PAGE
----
Jackson Wu teaches theology and missiology for Chinese pastors. He blogs at www. jacksonwu.org. Wu has also written Saving God’s Face: A Chinese Contextualization of Salvation through Honor and Shame (2013). Follow him on Twitter by clicking here.
Do We Sacrifice Politics By Settling for the Bible?
What does politics have to do with our doctrine of Scripture?
Mark Noll, one of evangelicalism’s premier historians, takes up this question in Christian Political Witness, which I reviewed previously (see Part 1, Part 2). Noll points out a phenomenon that should trouble to us all.
In essence, the church compromises its Christian political witness when it settles for what is merely true, biblically speaking. In other words, Christians too frequently justify their political activity (or inactivity) on the basis of doctrines that are true yet otherwise irrelevant to a given social issue.
Accordingly, we sacrifice politics when we settle for the Bible. By “politics,” I refer to that which concerns the exercise of social power, i.e. public influence.
Confusing Biblical and Political Authority?
In chapter 2, Mark Noll presents a brilliant essay and case study of the ways that the Bible was used both to defend and oppose slavery just prior to the American Civil War. He observes that people from both sides of the argument used many of the same texts and arguments to draw opposite conclusions on a heated political issue. In the process, Noll points out a number of disturbing patterns of biblical interpretation and application.
Most significantly, he highlights a tendency among Christians (from both sides of the slavery debate) to use the doctrine of biblical inerrancy as justification for their political dogmas.
In effect, preachers and theologians confused divine inspiration with biblical interpretation. Noll establishes the point clearly:
Recognizing who has authority does not ensure that we will recognize what we ought to do.
Interpreters often appeal to the “plain meaning” of a text. In fact, political ideas are often supported using “arguments from silence.” In other words, when the Bible does not actually state some idea, readers tend to provide their own cultural logic so that they can “infer” what the biblical author “obviously” means. The problem is compounded when Christians’ political rhetorical is laced with biblical language. As a result, people can get the impression that one rejects the Bible if they reject a certain political view.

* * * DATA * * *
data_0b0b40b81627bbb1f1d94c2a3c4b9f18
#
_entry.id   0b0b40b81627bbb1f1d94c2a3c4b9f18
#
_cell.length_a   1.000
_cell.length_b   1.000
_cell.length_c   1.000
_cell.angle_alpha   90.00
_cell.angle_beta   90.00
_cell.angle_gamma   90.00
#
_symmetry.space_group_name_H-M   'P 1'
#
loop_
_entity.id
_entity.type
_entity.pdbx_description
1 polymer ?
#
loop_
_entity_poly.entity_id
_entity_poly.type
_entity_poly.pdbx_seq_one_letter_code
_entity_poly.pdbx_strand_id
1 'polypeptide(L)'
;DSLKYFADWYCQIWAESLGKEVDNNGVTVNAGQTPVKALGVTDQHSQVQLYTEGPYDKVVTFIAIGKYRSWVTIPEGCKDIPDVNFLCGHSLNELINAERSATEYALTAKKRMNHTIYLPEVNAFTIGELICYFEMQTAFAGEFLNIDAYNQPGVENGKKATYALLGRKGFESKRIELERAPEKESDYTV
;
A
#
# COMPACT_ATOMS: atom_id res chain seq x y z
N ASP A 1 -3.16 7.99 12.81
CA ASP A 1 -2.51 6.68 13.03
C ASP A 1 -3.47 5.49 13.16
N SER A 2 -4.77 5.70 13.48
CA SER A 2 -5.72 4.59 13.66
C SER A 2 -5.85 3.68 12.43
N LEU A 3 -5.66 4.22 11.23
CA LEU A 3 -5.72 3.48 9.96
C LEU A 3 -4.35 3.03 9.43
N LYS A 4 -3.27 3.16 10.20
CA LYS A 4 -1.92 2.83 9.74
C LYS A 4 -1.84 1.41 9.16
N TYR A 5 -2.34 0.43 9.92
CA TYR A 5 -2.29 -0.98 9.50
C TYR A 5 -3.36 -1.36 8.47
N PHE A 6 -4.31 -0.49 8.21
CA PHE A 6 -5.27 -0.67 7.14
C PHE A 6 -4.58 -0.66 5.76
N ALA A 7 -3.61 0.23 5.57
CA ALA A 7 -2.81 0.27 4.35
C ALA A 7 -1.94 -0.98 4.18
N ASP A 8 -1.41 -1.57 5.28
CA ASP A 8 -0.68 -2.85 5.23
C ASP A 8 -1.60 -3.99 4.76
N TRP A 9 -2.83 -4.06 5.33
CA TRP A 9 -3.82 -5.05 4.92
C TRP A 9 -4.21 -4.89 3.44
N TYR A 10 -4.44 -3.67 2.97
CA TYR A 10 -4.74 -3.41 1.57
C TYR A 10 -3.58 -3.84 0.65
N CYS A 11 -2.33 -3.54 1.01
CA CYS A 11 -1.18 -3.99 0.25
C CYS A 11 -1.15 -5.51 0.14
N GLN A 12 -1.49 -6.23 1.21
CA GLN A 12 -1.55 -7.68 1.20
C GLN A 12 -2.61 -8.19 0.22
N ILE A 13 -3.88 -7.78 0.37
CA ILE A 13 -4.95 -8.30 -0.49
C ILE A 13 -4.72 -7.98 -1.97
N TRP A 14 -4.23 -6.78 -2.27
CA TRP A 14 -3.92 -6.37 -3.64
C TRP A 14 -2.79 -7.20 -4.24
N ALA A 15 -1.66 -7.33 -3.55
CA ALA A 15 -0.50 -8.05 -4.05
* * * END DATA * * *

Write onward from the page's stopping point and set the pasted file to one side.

Repentance as Taking Responsibility
What are we to do when churches fail to offer a political witness consistent with Scripture?
Jennifer McBride offers an answer in Ch. 10 (“Repentance as Political Witness”). In short, Christians should repent of arrogant “triumphalism” that does not question the correctness of their cultural political.
If believers would humbly admit the Church’s many failures (now and in history) to offer a distinctly Christian political witness, then we/they would become more teachable and find better solutions to problems in the world. In addition, Christians would finally gain a measure of credibility in the eyes of non-Christians who have long worked to address social problems while the church pressed on with evangelism, ecclesiological infighting, and general apathy.
She depicts Christ’s crucifixion as an act of repentance of sorts whereby Christ takes responsibility for the world’s sin even though he is not guilty of that evil. Some people will not be satisfied with her line of argument; yet, her point deserves a hearing.
Her emphasis is on taking responsibility, not on blame.
This creative solution needs more discussion. It has potential to allay the defensiveness of some Christians who resist taking on an attitude of repentance.
For now, I have tried to give a more detailed overview of these two chapters. In a coming post, I will apply this a Chinese context.